math4tots math4tots - 5 months ago 18
Javascript Question

Are bare objects in javascript part of the ECMAScript standard?

I've come across this article that suggests using 'bare objects' for your hashmap needs if your keys are always strings.

Bare objects are objects created using

null
as the prototype value, for instance with
Object.create(null)
. Using the object literal notation (i.e.
{}
) do not create a bare objects since they set
Object.prototype
as the prototype.

The article points out that the great thing about bare objects is that you can use them as hashmaps without having to worry about builtin keys like
toString
potentially causing bugs when using a key with the same name.

Is this behavior part of the ES5 and/or ES6 standard? That is, if I use bare objects as string key hashmaps in my code, can I rely on my code behaving in the way that I would expect? Are there any caveats to here?

Answer

First of all, ECMA-Script 2015 and above has collections like Hash. That is, in newer JavaScript implementations you don't need to simulate dictionaries/hashmaps/hashtables with objects anymore.

The article points out that the great thing about bare objects is that you can use them as hashmaps without having to worry about builtin keys like toString potentially causing bugs when using a key with the same name.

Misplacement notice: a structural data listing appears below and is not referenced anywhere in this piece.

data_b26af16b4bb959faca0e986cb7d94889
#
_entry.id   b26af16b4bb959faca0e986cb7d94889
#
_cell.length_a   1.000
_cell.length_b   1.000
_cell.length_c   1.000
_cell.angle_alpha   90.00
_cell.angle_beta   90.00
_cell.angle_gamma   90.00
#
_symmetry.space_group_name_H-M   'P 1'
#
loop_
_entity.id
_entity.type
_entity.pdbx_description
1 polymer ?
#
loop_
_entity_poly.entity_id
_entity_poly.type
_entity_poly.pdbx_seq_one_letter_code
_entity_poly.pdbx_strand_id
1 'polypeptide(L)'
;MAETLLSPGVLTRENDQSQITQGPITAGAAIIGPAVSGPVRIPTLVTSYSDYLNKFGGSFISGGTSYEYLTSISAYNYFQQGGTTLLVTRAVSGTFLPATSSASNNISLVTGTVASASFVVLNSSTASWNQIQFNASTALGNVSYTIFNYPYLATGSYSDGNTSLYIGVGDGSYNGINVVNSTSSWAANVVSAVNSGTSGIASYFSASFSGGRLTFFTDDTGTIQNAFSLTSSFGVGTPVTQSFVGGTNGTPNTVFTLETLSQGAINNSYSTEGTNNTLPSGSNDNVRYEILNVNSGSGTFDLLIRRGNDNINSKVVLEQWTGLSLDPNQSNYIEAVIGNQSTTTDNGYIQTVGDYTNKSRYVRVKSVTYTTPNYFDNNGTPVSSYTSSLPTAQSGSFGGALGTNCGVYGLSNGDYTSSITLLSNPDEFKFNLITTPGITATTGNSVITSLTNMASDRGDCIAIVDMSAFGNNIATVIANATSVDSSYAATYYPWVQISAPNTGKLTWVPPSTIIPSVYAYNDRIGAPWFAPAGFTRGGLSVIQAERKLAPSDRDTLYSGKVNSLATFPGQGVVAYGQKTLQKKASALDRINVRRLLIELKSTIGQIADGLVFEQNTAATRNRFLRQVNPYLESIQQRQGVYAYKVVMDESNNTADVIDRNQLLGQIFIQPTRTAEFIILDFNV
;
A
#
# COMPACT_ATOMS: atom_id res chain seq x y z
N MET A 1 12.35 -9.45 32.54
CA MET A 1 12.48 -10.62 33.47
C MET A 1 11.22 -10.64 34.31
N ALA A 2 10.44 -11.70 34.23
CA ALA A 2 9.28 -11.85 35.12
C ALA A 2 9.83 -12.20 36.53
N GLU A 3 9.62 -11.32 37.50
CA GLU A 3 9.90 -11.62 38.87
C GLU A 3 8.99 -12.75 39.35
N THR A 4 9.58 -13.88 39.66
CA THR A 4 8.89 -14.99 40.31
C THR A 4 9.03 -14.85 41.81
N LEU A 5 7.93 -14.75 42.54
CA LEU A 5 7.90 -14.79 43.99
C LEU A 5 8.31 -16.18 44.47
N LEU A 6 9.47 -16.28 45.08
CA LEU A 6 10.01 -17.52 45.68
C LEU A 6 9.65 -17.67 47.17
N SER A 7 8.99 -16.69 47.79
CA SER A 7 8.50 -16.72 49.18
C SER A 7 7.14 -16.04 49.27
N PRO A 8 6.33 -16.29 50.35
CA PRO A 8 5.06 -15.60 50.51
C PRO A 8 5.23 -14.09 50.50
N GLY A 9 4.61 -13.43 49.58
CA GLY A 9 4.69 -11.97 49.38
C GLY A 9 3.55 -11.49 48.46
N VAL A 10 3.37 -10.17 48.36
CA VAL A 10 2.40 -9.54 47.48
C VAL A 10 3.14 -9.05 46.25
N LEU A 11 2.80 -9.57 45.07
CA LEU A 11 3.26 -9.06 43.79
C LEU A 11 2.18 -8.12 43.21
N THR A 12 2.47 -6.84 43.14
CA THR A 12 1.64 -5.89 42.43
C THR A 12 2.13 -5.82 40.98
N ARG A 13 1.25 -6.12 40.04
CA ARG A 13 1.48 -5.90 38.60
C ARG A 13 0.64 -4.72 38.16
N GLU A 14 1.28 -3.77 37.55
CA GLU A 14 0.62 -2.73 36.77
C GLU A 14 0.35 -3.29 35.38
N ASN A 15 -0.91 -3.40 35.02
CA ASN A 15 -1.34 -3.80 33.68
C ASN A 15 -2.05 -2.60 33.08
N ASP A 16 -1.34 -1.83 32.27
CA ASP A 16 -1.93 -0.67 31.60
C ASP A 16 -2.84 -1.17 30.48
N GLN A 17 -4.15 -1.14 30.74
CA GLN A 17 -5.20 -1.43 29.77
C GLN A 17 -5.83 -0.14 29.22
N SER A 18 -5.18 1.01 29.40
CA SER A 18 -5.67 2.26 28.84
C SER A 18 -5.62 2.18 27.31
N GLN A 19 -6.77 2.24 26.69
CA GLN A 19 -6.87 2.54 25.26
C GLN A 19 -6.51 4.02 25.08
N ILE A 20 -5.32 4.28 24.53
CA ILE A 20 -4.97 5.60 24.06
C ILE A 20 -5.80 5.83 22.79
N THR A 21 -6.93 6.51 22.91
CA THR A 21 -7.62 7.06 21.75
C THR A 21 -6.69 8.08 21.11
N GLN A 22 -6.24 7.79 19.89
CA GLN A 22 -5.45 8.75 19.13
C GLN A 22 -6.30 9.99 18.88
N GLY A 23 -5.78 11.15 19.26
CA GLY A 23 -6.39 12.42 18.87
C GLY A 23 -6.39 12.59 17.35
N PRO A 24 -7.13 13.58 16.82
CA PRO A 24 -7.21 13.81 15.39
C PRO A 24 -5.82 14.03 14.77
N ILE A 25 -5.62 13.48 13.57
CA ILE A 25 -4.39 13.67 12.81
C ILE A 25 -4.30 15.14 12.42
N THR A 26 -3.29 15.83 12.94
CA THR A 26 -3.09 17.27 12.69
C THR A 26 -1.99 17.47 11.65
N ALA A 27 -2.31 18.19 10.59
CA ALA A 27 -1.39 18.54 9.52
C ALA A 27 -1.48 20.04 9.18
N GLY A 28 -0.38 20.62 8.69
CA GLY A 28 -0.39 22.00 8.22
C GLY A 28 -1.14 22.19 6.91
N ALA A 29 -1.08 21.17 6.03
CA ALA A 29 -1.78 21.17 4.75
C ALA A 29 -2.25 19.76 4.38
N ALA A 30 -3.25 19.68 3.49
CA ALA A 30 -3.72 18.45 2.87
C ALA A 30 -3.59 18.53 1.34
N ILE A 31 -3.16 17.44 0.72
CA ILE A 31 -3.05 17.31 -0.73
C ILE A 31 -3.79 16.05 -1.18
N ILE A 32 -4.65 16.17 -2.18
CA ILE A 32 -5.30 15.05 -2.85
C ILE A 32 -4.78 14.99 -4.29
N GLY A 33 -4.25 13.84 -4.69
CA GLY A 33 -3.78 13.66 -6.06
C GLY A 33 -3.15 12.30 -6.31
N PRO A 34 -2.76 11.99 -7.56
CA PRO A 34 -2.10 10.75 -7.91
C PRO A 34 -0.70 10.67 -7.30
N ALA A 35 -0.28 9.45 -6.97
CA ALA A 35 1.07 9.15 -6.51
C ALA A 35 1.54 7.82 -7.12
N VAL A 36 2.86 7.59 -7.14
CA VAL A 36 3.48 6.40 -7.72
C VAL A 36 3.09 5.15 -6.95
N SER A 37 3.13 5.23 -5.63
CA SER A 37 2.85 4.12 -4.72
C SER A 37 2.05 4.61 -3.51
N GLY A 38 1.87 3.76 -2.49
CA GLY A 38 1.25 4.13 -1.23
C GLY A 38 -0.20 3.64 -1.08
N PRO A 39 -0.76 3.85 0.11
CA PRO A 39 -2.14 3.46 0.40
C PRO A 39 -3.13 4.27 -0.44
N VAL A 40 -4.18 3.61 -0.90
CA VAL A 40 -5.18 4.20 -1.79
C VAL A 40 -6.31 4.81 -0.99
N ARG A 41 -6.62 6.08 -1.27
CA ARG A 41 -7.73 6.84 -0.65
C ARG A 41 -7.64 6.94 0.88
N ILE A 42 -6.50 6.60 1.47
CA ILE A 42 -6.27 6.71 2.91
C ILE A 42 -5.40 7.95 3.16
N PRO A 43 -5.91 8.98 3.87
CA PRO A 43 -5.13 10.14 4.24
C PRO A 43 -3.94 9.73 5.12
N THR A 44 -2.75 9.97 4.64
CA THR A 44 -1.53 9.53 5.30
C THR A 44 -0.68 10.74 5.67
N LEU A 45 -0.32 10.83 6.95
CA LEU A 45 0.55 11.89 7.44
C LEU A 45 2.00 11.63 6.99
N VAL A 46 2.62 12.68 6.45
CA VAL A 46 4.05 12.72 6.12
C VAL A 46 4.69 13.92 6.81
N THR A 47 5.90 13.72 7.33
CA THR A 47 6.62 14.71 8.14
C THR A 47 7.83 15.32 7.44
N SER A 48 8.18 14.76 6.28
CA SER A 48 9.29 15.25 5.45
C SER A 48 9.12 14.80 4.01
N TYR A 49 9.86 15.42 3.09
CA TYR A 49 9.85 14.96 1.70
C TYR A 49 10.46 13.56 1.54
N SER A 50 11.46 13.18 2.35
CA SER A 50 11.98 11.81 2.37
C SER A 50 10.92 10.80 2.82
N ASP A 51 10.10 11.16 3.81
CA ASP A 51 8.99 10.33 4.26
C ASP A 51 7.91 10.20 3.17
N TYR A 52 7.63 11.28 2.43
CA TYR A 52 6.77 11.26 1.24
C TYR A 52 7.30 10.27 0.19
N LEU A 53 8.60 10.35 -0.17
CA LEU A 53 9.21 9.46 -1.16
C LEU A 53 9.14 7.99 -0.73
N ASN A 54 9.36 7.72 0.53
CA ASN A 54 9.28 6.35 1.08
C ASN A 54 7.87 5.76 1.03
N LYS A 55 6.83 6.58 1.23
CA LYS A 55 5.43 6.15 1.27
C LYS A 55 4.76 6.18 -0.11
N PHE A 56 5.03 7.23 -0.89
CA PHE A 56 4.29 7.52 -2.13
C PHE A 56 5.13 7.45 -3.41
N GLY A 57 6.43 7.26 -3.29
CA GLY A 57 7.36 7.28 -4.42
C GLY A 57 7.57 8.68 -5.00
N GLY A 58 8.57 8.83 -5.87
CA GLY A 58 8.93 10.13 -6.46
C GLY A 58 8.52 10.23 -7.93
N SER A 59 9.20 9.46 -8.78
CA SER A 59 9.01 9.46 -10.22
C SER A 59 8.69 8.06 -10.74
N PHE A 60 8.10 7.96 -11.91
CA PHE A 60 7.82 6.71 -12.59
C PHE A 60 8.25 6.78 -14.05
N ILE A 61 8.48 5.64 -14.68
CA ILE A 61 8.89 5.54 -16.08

The article ignores that you don't need to worry about toString in literal objects because there're well-supported functions to get own object's properties without walking through the prototype chain.

For example, let's say I've declared a literal object as follows: var obj = { text: "Matias" };.

A regular for..in loop would iterate Object.prototype properties, but Object.keys will iterate own object properties only:

Object.keys(obj).forEach(propertyName => {
    var someOwnProperty = obj[propertyName ];
});

In addition, a regular for..in could work as Object.keys using Object.prototype.hasOwnProperty:

for(var propertyName in obj) {
    if(obj.hasOwnProperty(propertyName)) {
       // True if property is declared on obj and not in some 
       // level of the prototype chain
    }
}

Is this behavior part of the ES5 and/or ES6 standard? That is, if I use bare objects as string key hashmaps in my code, can I rely on my code behaving in the way that I would expect? Are there any caveats to here?

Object.create was introduced in ECMA-Script 5. It behaves as you expect in almost any modern Web browser and NodeJS.